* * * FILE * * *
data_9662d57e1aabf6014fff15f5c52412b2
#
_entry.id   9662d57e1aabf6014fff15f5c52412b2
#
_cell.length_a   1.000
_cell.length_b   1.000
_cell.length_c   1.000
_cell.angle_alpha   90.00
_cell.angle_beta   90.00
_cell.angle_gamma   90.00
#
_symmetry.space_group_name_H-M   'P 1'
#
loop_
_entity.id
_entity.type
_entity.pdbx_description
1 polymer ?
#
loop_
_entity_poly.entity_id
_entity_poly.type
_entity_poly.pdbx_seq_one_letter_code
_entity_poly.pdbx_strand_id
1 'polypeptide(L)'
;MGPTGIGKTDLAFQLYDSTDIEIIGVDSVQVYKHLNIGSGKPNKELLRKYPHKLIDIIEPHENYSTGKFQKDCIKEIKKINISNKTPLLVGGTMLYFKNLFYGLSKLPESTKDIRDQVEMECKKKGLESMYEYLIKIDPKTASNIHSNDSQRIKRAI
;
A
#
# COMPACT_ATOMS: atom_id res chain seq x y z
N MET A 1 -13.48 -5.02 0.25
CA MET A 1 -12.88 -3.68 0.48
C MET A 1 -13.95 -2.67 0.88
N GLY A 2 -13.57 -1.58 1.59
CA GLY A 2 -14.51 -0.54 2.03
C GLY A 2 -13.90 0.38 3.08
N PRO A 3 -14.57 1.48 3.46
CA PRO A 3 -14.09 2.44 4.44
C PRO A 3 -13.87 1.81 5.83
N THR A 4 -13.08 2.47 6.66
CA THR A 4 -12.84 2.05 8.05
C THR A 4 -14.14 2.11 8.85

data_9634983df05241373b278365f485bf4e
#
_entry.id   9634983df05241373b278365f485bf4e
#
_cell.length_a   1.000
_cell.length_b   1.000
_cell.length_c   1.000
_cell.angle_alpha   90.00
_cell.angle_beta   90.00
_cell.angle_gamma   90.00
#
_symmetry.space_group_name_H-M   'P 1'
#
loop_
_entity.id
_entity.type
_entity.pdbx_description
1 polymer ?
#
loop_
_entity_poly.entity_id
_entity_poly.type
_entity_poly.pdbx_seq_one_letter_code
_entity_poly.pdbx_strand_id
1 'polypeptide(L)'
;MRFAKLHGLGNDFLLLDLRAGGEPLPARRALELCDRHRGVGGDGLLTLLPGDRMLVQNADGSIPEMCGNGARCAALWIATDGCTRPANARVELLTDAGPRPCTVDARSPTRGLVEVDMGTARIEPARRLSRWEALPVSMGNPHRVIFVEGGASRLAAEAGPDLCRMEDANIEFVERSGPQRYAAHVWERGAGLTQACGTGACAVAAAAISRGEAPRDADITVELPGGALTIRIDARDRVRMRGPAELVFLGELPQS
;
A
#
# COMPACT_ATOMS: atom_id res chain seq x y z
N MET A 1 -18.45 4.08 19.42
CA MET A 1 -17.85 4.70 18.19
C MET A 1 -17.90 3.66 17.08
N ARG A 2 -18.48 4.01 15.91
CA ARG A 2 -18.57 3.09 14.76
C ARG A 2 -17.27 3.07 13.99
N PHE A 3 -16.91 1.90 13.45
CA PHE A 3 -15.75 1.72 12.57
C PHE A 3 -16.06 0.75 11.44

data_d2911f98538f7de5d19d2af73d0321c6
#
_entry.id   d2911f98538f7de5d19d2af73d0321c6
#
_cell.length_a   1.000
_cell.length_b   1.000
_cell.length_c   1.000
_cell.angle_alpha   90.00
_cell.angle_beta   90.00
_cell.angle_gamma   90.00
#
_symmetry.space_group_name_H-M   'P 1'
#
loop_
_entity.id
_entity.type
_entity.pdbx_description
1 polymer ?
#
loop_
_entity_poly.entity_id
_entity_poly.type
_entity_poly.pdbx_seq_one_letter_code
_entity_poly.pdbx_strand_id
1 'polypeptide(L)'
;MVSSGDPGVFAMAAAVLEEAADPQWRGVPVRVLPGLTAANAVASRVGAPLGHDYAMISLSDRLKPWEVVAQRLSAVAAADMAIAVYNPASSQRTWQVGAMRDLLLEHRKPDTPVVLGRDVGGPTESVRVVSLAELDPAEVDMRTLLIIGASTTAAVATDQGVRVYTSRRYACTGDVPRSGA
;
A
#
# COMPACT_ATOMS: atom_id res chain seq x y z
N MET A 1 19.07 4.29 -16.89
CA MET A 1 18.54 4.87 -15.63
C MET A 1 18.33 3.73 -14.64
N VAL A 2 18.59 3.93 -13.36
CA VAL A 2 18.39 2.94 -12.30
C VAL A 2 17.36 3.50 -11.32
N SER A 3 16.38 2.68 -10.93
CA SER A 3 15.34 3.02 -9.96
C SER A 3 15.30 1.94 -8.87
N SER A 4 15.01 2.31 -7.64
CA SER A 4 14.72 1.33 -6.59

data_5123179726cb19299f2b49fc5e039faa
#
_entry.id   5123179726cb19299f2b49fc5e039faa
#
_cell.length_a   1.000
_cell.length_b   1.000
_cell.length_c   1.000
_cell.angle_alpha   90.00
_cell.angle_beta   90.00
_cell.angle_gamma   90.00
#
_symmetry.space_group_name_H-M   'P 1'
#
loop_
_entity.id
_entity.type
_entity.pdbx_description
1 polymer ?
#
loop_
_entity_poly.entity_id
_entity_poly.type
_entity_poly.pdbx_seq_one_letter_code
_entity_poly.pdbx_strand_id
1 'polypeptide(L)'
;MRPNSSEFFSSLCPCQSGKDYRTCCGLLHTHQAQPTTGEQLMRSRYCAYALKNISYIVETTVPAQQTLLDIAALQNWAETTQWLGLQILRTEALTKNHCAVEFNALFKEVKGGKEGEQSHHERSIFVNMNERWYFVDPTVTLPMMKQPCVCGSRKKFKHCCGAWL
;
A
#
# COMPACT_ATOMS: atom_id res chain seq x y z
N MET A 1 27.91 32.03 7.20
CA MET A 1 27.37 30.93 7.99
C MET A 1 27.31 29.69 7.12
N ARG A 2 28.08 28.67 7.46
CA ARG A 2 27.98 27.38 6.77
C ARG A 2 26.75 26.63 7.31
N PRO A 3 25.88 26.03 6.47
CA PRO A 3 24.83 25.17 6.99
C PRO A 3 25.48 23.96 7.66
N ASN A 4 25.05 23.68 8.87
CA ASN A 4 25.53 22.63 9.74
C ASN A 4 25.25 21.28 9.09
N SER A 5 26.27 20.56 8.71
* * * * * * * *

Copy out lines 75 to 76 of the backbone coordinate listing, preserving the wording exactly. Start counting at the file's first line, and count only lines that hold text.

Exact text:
C MET A 1 -17.90 3.66 17.08
N ARG A 2 -18.48 4.01 15.91